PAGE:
Attack on Prop 13 Faces Long Odds

The original Proposition 13 was four paragraphs long fitting on one side of a piece of paper. SCA 5, the measure to change Proposition 13 introduced by Senators Loni Hancock and Holly Mitchell yesterday intended to increase taxes on business property is 30 pages long. Without going into the details of the proposed changes, suffice it to say the groups behind the proposal, liberal organizations and public employee unions, want more tax dollars to spend. That is despite the fact that the state treasury is enjoying a big boost in revenue.

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The rhetoric of “fairness” spoken by supporters at the press conference announcing the bill does not match the impact of what the proposed law intends to do. Sen. Mitchell said at the press conference, “What we are looking to do is to take those few that are benefitting from under-assessment and bring them in line with everyone else.” 

The measure would not raise taxes on a “few” but re-assess all business property annually so that they can pay the highest property tax possible.

Most of the news reports following the press conference that announced the filing of the bill spoke of “long odds” and “high hurdles” to get the bill through the legislature. Since the proposal is a constitutional amendment, it requires a two thirds vote to be placed on the ballot. Many news articles noted that there are no Republican votes for the measure.

A more interesting question is how many Democratic legislators will vote for SCA 5? I can imagine right now there are a number of political consultants drawing up campaign mailers that say: Candidate X voted to change Proposition 13.

While there seems little expectation that this proposal will get through the legislature, it is anticipated that a split roll could become an initiative measure.

The recent PPIC poll question on a split roll found only 50-percent of the voters support the idea. That mark was recorded against a simple question asking if commercial property should pay taxes based on full market value. There were no arguments offered to the respondents about possible consequences such as thousands of lost jobs, a stifling of economic growth, and devaluation of commercial property when new property taxes are capitalized into the value of the property.

A multi-million dollar campaign pointing out the negative consequences of a split roll is sure to take shape if the split roll makes the ballot.

Curiously, there is one good feature about the bill — but it was added as a form of bait to draw off criticism about the effects a split roll would have on small businesses.

In an effort to placate small businesses, a feature written into the law offers all businesses a $500,000 exemption on tangible personal property used by businesses. Frankly, personal property taxes should be done away with for businesses just as property taxes for residential personal property was eliminated years ago.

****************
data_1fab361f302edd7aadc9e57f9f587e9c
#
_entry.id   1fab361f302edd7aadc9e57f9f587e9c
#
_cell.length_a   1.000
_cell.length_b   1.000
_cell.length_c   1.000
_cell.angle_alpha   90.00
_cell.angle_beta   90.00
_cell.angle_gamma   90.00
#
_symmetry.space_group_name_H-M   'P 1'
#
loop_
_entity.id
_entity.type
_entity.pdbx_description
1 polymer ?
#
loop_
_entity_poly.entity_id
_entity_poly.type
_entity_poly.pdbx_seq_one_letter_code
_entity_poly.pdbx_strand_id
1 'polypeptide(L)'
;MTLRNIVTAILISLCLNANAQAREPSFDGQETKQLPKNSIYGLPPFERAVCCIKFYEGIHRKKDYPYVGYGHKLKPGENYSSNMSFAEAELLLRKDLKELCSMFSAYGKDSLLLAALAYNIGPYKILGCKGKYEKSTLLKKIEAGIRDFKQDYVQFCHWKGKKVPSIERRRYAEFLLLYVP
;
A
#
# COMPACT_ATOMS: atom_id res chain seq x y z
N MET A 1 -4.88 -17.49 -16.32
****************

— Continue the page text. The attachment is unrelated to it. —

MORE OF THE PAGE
However, in SCA 5 the authors would substitute for the personal property exemption an increased subjective property assessment on structures and land with all the uncertainties of annual re-assessments that drove taxpayers to pass Proposition 13 in the first place.

Could there be another reason for the pursuit of the split roll beside the tax revenue increase to pay for services, salaries and pensions?

The push for the split roll comes at a time when there are serious discussions in certain circles about how to keep the revenue flowing from the Proposition 30 tax increase that is due to expire over the next few years.

Some might see a split roll tax increase as a substitute for the Prop 30 taxes. Pushing a split roll measure might also be a move to get all the public unions to agree on a single tax measure in which they all benefit.

It is generally perceived that Prop 30 money has been good for the schools and the teachers unions. The Service Employees International Union clearly has its fingerprints all over the split roll movement. Will this measure force the teachers unions to deal with the non-education folks on a Prop 30 extension so that two tax measures are not on the same ballot?

Or are the unions in agreement — desiring to push two major tax increases and making everyone in their camps happy?

While making the taxpayers furious.

Interesting times ahead.

Follow Joel Fox on Twitter @1JoelFox1

Originally published by Fox and Hounds Daily


  1. If you wish to see where this is going, just look at the tax assessments/rates found in New York and New Jersey – just to mention two of the worst offenders.

  2. I want it to be fair also. I want to continue living in my home, I don’t want to move out of the state. I’m a rare breed, a 2nd generation Californian of 67 years. I’d love to see the taxes lowered, the worthless programs eliminated, tax dollars actually go to where they’re suppose to. No more supporting stadiums or school bonds…”FOR THE KIDS”. No more parcel assessments, no double taxation on fuel or phones.

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